World Mental Health Day with Comeback Yoga

(COLORADO SPRINGS) — Comeback Yoga is a Denver-based nonprofit that offers free yoga classes to the military community.

The organization was started by Ned and Margot Timbel who retired from the energy industry and started yoga teacher training.

“As part of their teacher training, they had to do a service project, like many of us do as yoga teachers,” said Kelly Wulf, CEO of Comeback Yoga. “So they worked within the PTSD unit and the hospital psychiatric unit here in Denver. Once their service hours were over, everyone kind of realized that it all made sense.

Comeback Yoga teachers undergo yoga training and military culture-specific training to better support the military, including training on traumatic brain injury, military sexual trauma, trauma-informed yoga, accessible yoga, and more. .

“So if you’re going into a military community, you better speak and understand their language a bit because it’s just respectful,” Wulf said. “Thus, all our teachers are specifically trained.”

For Wulf, she has a personal connection to military community service.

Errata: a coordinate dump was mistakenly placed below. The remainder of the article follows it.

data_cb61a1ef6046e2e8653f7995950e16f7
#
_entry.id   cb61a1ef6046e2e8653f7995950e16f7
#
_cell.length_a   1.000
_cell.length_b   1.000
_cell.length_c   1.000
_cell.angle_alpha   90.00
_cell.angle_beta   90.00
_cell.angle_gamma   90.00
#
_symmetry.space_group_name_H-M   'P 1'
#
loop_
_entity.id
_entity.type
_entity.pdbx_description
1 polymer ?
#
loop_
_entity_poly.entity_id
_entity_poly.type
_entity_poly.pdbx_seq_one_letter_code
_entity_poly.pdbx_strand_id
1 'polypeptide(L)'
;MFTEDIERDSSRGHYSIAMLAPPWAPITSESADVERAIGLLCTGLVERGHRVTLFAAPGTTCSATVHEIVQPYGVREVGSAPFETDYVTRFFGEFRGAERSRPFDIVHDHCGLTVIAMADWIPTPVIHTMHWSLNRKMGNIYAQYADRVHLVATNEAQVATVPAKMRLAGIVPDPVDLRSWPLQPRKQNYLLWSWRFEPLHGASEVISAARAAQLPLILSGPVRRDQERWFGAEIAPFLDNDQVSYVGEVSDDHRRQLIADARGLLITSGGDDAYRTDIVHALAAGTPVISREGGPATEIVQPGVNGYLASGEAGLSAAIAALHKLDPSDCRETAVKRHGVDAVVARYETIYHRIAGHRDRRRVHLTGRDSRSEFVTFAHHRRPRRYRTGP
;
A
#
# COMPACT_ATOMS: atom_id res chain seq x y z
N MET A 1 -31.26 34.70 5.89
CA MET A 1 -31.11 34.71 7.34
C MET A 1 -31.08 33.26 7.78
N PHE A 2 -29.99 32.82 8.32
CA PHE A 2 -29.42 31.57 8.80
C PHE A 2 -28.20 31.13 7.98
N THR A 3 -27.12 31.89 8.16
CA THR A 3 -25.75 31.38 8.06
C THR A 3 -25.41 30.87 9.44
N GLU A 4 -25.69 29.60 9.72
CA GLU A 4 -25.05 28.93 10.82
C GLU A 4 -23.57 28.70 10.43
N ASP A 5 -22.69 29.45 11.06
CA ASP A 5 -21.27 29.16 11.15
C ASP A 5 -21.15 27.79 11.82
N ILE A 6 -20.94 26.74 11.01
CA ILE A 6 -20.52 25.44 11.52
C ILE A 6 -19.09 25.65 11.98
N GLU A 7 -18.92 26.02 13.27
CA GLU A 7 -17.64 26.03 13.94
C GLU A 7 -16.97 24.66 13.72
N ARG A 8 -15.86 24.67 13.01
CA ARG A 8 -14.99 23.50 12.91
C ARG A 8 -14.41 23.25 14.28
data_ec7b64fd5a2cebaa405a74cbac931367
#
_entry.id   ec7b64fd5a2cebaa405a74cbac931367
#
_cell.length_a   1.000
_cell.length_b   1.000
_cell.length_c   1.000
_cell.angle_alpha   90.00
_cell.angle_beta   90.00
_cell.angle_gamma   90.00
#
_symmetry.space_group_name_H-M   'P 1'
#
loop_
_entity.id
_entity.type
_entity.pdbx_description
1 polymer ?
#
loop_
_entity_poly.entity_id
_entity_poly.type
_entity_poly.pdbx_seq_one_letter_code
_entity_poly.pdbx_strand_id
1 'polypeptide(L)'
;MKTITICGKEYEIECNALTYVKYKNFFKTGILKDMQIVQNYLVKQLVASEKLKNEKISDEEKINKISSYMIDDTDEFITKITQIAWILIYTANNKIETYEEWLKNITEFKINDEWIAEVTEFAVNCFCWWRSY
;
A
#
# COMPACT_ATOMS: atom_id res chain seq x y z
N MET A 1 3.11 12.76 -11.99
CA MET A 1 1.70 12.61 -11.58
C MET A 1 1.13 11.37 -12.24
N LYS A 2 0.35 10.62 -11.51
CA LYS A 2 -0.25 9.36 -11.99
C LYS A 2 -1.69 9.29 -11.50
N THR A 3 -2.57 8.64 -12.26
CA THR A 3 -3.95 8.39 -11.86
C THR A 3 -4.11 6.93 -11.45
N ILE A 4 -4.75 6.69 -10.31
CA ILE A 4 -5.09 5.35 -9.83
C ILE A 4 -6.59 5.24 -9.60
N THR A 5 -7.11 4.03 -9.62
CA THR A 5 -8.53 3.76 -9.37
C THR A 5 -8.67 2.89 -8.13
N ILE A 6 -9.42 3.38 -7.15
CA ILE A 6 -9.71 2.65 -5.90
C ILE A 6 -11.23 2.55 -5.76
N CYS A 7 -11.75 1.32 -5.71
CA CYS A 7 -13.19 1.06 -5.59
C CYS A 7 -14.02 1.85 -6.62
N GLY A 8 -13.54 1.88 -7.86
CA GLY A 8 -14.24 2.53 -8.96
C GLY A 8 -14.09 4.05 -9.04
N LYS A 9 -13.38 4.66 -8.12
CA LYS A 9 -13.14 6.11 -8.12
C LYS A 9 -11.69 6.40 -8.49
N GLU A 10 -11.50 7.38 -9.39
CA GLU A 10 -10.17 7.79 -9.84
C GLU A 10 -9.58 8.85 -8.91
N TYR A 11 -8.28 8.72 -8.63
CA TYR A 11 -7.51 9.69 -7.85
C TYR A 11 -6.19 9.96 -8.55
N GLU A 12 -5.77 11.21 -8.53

“I’ve seen Comeback Yoga grow into this amazing program and one of the main reasons I’m a part of it is that my grandparents and my mom’s side both fought in WWII,” said Wulf. “It’s just my way of honoring the memory of my grandparents every day for six years.”

Kelly Wulf’s grandparents. Courtesy of Kelly Wulf.

Comeback yoga teacher Andrea Roberts said she felt positive emotions after teaching.

“It was always nice to see that, you know, at the end of the class, make people more relaxed and calm and maybe a little smile on their faces,” Roberts said. “So that’s something I’m looking forward to doing in this class.”

Wulf shared how she has personally seen the benefits of teaching the military community how to practice yoga.

“I had a student who felt he had jumped out of a perfectly working plane and hadn’t quite landed. He had a really bad neck, so he was removed from his position,” Wulf said. “After about a year of yoga every week I remember he came to me and threw me a paper and it was his paper that he could return to active duty because he now had mobility in his neck and his back.”

The courses were aimed at improving the physical and mental health of servicemen.

“People can feel lonely or lonely most of the time,” Robers said. “And so having, you know, a yoga class as a way to build that community and meet other people and feel supported.”

Classes are delivered in person and online with the schedule here.

There is a donation page to help Comeback Yoga continue to provide these free yoga classes.